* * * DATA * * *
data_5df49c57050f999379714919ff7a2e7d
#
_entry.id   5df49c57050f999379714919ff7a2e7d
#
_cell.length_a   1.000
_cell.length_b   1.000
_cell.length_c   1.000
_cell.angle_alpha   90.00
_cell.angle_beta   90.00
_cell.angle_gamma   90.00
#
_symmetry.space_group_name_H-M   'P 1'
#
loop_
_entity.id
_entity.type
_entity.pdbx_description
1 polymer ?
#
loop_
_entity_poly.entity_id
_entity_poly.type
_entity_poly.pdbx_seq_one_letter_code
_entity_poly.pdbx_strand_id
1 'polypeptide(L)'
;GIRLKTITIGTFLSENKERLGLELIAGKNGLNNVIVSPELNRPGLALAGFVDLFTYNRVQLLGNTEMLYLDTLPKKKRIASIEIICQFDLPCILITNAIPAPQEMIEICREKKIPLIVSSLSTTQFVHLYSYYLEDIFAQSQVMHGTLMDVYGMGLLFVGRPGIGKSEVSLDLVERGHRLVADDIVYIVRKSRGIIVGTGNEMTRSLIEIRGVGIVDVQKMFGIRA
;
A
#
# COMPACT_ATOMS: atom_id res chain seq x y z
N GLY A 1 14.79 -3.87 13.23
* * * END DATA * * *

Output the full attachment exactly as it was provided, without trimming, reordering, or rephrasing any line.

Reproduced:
data_5df49c57050f999379714919ff7a2e7d
#
_entry.id   5df49c57050f999379714919ff7a2e7d
#
_cell.length_a   1.000
_cell.length_b   1.000
_cell.length_c   1.000
_cell.angle_alpha   90.00
_cell.angle_beta   90.00
_cell.angle_gamma   90.00
#
_symmetry.space_group_name_H-M   'P 1'
#
loop_
_entity.id
_entity.type
_entity.pdbx_description
1 polymer ?
#
loop_
_entity_poly.entity_id
_entity_poly.type
_entity_poly.pdbx_seq_one_letter_code
_entity_poly.pdbx_strand_id
1 'polypeptide(L)'
;GIRLKTITIGTFLSENKERLGLELIAGKNGLNNVIVSPELNRPGLALAGFVDLFTYNRVQLLGNTEMLYLDTLPKKKRIASIEIICQFDLPCILITNAIPAPQEMIEICREKKIPLIVSSLSTTQFVHLYSYYLEDIFAQSQVMHGTLMDVYGMGLLFVGRPGIGKSEVSLDLVERGHRLVADDIVYIVRKSRGIIVGTGNEMTRSLIEIRGVGIVDVQKMFGIRA
;
A
#
# COMPACT_ATOMS: atom_id res chain seq x y z
N GLY A 1 14.79 -3.87 13.23